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Tempted to pay for your essays? Here are six reasons not to

Don’t give into temptation. Buying an essay from an essay mill has greater consequences than you would expect. Here are six reasons why it’s probably not worth the risk

    Dave Sayers's avatar

    Dave Sayers

    October 8 2018
    Essay mills, contract cheating


    Essay mills – companies that connect paying students to freelance shadow authors – are in the news again. The current debate is about banning them by law. A legal ban, however, could simply nudge these companies abroad, or even just turn into websites that allow students to advertise for authors directly and anonymously; or even international peer-to-peer networks. Essay mills do seem curiously old-fashioned, reminiscent of a time when information was an expensive commodity. 

    There are, of course, other debates beyond the headlines: that writing essays for cash is one of the few jobs that fits around a zero-hours contract (and if graduates had better jobs they would stop writing them); or that if students didn’t have to work three jobs to support their studies, they could do their own essays. There are many problems attached to paying someone to write your essay so I wanted to share my reasons why students should just say no.

    1. Harsh penalties

    The penalties are harsher than you might imagine. At many UK universities, for example, you can be permanently expelled, even on a first offence. Penalties vary by country and by university but are often still pretty stern. Imagine being suspended for a year, or even a semester. You’d lose pace with your peers, graduate later, and may not be given a reference.

    2. Fool no more

    Purchased essays fool plagiarism software. Right? That’s their main selling point. Well perhaps for now; but remember that agreement you signed for your essays to be stored in the software’s database forever more? As the software improves in the future, it will systematically detect subtle linguistic differences between your various essays, casting doubt on which ones you actually wrote (if any).

    3. Career impact 

    Think about all the other essays that your shadow author writes, for other clients. Those are all stored in the database too. Not a problem for now; but similarly, future improved software will find similarities in the way that each shadow author writes. If you deny it, but their past clients confess, where does that leave you? Evidence of contract cheating can lead to a degree being formally revoked at any point in the future. Even if your university isn’t so strict, your employer could be. There have been several high-profile cases of politicians feeling the heat as reporters check their old university work and find plagiarism. If you’re exposed in future, by person or by machine, consider the impact on your career.

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    4. On the record

    Even in the short term, before plagiarism software improves, the essay mill itself is a big liability for you. They will have records and emails identifying you as a client. They may boast confidentiality, including between you and your shadow author, but they are susceptible to data breaches or court orders. They may have a good record, but good records end.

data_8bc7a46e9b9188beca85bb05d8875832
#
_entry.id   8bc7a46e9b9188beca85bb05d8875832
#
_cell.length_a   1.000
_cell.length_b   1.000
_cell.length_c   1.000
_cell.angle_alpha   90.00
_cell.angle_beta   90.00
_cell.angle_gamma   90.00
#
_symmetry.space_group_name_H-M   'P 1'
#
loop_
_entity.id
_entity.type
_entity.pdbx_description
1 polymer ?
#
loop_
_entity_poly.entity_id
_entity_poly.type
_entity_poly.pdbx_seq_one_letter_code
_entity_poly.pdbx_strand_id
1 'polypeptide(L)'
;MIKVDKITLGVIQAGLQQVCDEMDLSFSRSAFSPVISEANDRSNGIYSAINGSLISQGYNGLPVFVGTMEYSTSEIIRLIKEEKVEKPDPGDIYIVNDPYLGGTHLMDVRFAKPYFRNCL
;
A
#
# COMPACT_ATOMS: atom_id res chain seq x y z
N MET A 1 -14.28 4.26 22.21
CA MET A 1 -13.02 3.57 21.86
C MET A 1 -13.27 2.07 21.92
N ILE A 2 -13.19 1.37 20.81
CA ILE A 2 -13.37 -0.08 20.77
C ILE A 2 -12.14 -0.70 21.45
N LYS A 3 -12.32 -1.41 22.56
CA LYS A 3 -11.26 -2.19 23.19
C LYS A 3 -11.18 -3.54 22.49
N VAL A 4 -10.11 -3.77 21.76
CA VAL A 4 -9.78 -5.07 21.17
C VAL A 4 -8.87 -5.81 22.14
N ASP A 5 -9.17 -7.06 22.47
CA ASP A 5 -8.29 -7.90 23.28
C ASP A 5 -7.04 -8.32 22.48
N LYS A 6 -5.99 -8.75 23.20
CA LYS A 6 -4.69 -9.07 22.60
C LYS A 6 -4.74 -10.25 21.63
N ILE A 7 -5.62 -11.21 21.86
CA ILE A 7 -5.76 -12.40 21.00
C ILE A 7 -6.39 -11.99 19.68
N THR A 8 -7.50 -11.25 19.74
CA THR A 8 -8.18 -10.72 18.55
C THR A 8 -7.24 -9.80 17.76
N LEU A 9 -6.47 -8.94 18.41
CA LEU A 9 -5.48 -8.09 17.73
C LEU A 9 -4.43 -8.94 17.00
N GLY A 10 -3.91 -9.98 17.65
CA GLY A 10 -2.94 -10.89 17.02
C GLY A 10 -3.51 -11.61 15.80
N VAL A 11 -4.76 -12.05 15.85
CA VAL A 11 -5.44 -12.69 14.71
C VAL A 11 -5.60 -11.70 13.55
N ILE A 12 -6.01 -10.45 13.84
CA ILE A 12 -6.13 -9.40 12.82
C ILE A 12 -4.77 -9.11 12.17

5. No guarantee of anonymity

    Essay mills (even peer-to-peer networks) can’t actually guarantee anonymity from shadow authors. Many authors are in fact current students, or even part-time staff (there are plenty of zero-hours contracts in academia); and wherever they are in the world, they can access the same plagiarism software as you, where they could submit “your” essay as their own and flag up yours as a perfect match. That match won’t show your name, but it will show your university. If they had a crisis of conscience, or just felt randomly vindictive, they could contact your university with evidence that they wrote it; the university could then easily identify you. For the author, it would be a blessed relief without consequence. For you, it could be career-ending.

    6. Bribery

    If you find a shadow author directly, without anonymity, they have a whole new business opportunity once the essay is in: extorting you for money under threat of exposing you. A nice income stream for them, well into the future. Perhaps they boast verifiable client feedback showing their trustworthiness; but extorted former clients don’t leave negative feedback. They keep quiet, and keep paying.

    So, don’t do it. The risks outweigh the benefits, now and in the future.

    On a more positive note, if you’re in difficulty then engage with your university’s support services. There are options to extend deadlines, get financial help, defer, transfer course, or transfer university. Tackling such problems can feel harder than the easy fix of a shadow author, but the consequences are far worse. Additionally if you've already submitted an essay that wasn't written by you, there is the option to redo plagiarised coursework by resitting a module. 

    Read more: You’ve started your degree, now please make sure you do the reading!

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